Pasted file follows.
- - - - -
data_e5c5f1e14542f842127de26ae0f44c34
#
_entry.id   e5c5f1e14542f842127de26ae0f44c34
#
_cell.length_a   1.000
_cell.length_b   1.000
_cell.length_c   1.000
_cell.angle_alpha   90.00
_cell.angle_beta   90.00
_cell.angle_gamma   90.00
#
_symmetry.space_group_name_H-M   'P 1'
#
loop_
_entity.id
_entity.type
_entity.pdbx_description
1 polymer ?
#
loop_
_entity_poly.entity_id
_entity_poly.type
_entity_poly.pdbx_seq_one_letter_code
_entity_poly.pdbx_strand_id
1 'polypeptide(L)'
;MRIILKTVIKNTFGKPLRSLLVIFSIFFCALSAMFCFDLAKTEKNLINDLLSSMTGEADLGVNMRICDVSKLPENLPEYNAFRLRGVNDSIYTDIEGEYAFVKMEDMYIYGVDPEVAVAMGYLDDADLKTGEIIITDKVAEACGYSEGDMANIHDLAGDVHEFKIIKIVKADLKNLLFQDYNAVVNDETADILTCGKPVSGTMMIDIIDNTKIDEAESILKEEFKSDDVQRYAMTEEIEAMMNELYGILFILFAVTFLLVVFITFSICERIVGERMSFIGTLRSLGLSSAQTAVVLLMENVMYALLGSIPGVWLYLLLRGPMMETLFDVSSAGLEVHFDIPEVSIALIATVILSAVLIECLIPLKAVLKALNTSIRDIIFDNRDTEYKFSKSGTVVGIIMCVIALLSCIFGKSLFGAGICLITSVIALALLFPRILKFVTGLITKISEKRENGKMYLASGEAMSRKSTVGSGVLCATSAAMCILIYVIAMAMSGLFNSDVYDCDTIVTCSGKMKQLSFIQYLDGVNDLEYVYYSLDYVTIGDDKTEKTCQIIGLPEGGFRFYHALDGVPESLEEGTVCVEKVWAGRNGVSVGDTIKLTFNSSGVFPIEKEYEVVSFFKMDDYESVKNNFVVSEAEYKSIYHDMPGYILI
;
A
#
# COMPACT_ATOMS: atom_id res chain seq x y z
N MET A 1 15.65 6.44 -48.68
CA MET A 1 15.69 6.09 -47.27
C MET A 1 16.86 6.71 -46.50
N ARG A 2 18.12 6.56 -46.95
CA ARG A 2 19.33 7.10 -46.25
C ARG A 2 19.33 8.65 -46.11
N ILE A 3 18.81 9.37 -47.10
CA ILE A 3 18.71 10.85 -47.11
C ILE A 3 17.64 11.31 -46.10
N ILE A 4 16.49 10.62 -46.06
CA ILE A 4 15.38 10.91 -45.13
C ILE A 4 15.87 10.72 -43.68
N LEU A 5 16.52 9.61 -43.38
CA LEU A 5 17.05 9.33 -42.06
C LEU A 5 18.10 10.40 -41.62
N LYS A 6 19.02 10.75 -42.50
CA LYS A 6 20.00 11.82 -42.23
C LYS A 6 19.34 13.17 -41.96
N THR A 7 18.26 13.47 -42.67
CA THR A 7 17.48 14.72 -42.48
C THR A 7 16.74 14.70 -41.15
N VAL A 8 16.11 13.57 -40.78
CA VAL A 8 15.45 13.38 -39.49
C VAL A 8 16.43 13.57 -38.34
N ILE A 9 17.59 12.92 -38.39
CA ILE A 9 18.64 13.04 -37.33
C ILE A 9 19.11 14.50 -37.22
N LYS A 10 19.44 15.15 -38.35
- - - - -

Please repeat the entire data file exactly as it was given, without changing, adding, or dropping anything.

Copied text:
data_e5c5f1e14542f842127de26ae0f44c34
#
_entry.id   e5c5f1e14542f842127de26ae0f44c34
#
_cell.length_a   1.000
_cell.length_b   1.000
_cell.length_c   1.000
_cell.angle_alpha   90.00
_cell.angle_beta   90.00
_cell.angle_gamma   90.00
#
_symmetry.space_group_name_H-M   'P 1'
#
loop_
_entity.id
_entity.type
_entity.pdbx_description
1 polymer ?
#
loop_
_entity_poly.entity_id
_entity_poly.type
_entity_poly.pdbx_seq_one_letter_code
_entity_poly.pdbx_strand_id
1 'polypeptide(L)'
;MRIILKTVIKNTFGKPLRSLLVIFSIFFCALSAMFCFDLAKTEKNLINDLLSSMTGEADLGVNMRICDVSKLPENLPEYNAFRLRGVNDSIYTDIEGEYAFVKMEDMYIYGVDPEVAVAMGYLDDADLKTGEIIITDKVAEACGYSEGDMANIHDLAGDVHEFKIIKIVKADLKNLLFQDYNAVVNDETADILTCGKPVSGTMMIDIIDNTKIDEAESILKEEFKSDDVQRYAMTEEIEAMMNELYGILFILFAVTFLLVVFITFSICERIVGERMSFIGTLRSLGLSSAQTAVVLLMENVMYALLGSIPGVWLYLLLRGPMMETLFDVSSAGLEVHFDIPEVSIALIATVILSAVLIECLIPLKAVLKALNTSIRDIIFDNRDTEYKFSKSGTVVGIIMCVIALLSCIFGKSLFGAGICLITSVIALALLFPRILKFVTGLITKISEKRENGKMYLASGEAMSRKSTVGSGVLCATSAAMCILIYVIAMAMSGLFNSDVYDCDTIVTCSGKMKQLSFIQYLDGVNDLEYVYYSLDYVTIGDDKTEKTCQIIGLPEGGFRFYHALDGVPESLEEGTVCVEKVWAGRNGVSVGDTIKLTFNSSGVFPIEKEYEVVSFFKMDDYESVKNNFVVSEAEYKSIYHDMPGYILI
;
A
#
# COMPACT_ATOMS: atom_id res chain seq x y z
N MET A 1 15.65 6.44 -48.68
CA MET A 1 15.69 6.09 -47.27
C MET A 1 16.86 6.71 -46.50
N ARG A 2 18.12 6.56 -46.95
CA ARG A 2 19.33 7.10 -46.25
C ARG A 2 19.33 8.65 -46.11
N ILE A 3 18.81 9.37 -47.10
CA ILE A 3 18.71 10.85 -47.11
C ILE A 3 17.64 11.31 -46.10
N ILE A 4 16.49 10.62 -46.06
CA ILE A 4 15.38 10.91 -45.13
C ILE A 4 15.87 10.72 -43.68
N LEU A 5 16.52 9.61 -43.38
CA LEU A 5 17.05 9.33 -42.06
C LEU A 5 18.10 10.40 -41.62
N LYS A 6 19.02 10.75 -42.50
CA LYS A 6 20.00 11.82 -42.23
C LYS A 6 19.34 13.17 -41.96
N THR A 7 18.26 13.47 -42.67
CA THR A 7 17.48 14.72 -42.48
C THR A 7 16.74 14.70 -41.15
N VAL A 8 16.11 13.57 -40.78
CA VAL A 8 15.45 13.38 -39.49
C VAL A 8 16.43 13.57 -38.34
N ILE A 9 17.59 12.92 -38.39
CA ILE A 9 18.64 13.04 -37.33
C ILE A 9 19.11 14.50 -37.22
N LYS A 10 19.44 15.15 -38.35